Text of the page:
Did you know that Netflix is the top streaming app in terms of the number of subscribers? The service is over 25 years old. Initially, DVD rentals were made by mail. Netflix began streaming services in 2007 and has become a trendy way to chill.
A brief history
The first Smart TV arrived in stores in 2007. The HP MediaSmart TV came in 2 sizes: 43” and 47”. Conceptually, the idea was game-changing. Consumers no longer had to access their digital photos, MP3s, and videos from their desktop computers. They could do so from the living room couch, not with a clumsy mouse, but with a handheld remote. The whole family could relive memorable moments on the big screen TV.
Samsung, you’ve heard of them, was quick to join the party and came out with their own Smart TV in 2008. Today, buying a TV that isn’t “smart” is nearly impossible.
The 70s through the 90s – Limited Choices
I don’t think that my kids can appreciate that when I was young, that TV went off at night. The National Anthem was followed by an announcer telling us, “This concludes our broadcast day.” We had 3 major TV networks and PBS. That was it. This era predates the VCR. If you weren’t home when something was on, you missed it. Forever. Was it a better time? Were our brains less mushy? I’m sure the argument goes both ways.
As more specialized networks began broadcasting, the number of channels we had to choose from grew. You may have heard someone say they spent more time channel surfing for something interesting than actually watching something. More on this later.
During the summer, or if I was home sick from school after the morning cartoons were over, I became familiar with the right price of consumer goods. I learned a great deal about a man named Jed and the Skipper, too.
Watch it later
The next great tech to evolve was the VCR. You could record live TV to watch later or hit the local BlockBuster and rent an available movie to entertain yourself and/or the family that night. Eventually, the VHS tapes were replaced by hard drives, and we had DVR capability for recording TV.
Eventually, we got On-Demand.
Today, we can watch or listen to just about any content that was ever created with the push of a few buttons. We can literally access ANYTHING on demand. I still have people tell me they want to keep their VCR as a source on their 77” 4K TV because they have a bunch of old Disney movies on VHS for the grandkids to watch. No need. There’s a thing. It’s called Disney Plus. Your 3-year-old grandchild watched 20 minutes of Moana on an iPad on the car ride over.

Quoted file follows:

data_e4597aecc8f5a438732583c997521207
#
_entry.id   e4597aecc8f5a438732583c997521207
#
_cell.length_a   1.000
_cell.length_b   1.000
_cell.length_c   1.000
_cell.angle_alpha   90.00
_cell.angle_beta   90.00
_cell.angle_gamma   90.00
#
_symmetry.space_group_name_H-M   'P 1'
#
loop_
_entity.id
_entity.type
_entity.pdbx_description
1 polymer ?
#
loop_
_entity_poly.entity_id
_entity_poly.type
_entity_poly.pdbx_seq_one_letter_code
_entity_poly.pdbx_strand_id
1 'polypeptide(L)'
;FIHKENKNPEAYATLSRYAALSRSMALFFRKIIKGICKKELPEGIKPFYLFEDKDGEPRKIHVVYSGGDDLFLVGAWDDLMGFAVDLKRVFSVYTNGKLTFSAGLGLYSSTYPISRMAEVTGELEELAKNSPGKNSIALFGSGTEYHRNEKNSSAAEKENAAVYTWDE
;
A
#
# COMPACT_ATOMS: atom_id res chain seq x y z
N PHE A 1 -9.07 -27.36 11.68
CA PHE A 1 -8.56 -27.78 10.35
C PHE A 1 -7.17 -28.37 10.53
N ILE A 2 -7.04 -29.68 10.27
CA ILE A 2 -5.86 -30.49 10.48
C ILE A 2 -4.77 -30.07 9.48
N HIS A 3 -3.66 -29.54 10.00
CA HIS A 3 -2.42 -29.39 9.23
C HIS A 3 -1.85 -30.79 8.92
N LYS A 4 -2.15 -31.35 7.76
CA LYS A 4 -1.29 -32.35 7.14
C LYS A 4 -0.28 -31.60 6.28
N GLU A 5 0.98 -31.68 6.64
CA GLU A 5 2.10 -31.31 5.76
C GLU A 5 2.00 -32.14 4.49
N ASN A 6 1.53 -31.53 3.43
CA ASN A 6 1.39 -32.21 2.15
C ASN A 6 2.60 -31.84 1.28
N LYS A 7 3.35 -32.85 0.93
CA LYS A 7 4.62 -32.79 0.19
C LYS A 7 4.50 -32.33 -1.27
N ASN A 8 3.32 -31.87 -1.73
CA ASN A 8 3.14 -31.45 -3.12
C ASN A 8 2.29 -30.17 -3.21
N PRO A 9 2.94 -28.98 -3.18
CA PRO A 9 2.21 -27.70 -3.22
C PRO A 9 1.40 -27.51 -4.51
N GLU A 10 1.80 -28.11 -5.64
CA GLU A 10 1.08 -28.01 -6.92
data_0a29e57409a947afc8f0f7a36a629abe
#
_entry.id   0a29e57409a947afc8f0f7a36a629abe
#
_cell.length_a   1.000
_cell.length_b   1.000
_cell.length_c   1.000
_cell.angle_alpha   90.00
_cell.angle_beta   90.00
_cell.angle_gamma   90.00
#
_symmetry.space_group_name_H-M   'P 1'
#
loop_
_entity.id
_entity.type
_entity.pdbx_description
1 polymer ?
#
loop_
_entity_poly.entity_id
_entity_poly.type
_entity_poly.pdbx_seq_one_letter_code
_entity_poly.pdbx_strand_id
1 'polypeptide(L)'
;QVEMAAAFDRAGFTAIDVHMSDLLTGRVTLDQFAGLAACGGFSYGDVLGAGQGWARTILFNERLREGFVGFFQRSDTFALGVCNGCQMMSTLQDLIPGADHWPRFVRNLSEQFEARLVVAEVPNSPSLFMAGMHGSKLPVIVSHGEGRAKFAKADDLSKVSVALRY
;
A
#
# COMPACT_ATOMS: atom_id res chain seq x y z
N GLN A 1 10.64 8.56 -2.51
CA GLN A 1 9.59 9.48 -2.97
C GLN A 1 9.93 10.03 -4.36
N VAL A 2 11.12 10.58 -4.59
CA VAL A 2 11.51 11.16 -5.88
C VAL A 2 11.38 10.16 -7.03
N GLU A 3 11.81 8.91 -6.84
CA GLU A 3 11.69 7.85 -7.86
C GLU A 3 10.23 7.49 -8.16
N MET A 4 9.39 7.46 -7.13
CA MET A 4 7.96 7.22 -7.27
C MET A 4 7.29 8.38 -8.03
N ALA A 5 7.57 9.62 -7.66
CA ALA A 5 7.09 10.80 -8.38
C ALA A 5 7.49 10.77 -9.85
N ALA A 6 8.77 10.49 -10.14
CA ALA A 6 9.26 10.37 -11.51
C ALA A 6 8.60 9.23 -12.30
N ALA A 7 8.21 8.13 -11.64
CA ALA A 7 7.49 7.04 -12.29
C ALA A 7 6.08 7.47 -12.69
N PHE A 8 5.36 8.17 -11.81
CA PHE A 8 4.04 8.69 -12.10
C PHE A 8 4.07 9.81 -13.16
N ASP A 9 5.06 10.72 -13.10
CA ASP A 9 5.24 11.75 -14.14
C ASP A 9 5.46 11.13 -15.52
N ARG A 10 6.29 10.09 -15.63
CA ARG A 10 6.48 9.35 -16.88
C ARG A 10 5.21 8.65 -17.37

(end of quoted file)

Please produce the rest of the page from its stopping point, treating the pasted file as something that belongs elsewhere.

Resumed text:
If a TV isn’t smart, then certainly it must be dumb. Occasionally, we have new clients reach out to us and tell us that they want to see what the fuss is about and watch streaming. Their perceived problem is that they only have dumb TVs. The good news is that you don’t need to buy a new TV to watch Netflix, Amazon Prime, or YouTube TV.
Rokus, Apple TVs, and Streaming Sticks. Oh my!!
There are devices whose sole existence is to connect to a display and act as an interface for streaming media. Streaming media devices like Roku and Apple TV have been around for a long time, and they are very good at their job. You can connect one of these devices to any TV and turn it into a brilliant TV.
Streaming devices are very good at streaming content. They have done it all day, every day from the beginning. A big part of that is managing software updates. Typically, they take place unnoticed.
Something to consider:
Not all consumers are brand loyal when it comes to TVs. If you have a Samsung TV in the Living Room, a Sony TV in the basement, a SunBrite TV on the deck, and last year’s Black Friday LG in the bedroom, getting to Netflix is a different process in each location if you use the Smart TV feature.
How would this experience differ if you put a streaming media player at each TV location? Streaming devices are relatively inexpensive, and placing an Apple TV or Roku in each location ensures uniformity in getting to content from room to room. A small investment can simplify your entertainment experience.
If you can make a dumb TV smart with a dedicated media-steaming device, then…
Why do Smart TVs Exist?
Smart TVs only exist because they exist. Because everyone else is doing it. Suppose one TV manufacturer came to market with TVs that weren’t smart (every professional integrator’s dream). In that case, that manufacturer fears they would be unable to compete.
Why don’t my speakers work anymore?
Perhaps you recently “cut the cord,” eliminated your cable box, and are now watching streaming services from your Smart TV. Your surround sound speakers may be no longer working.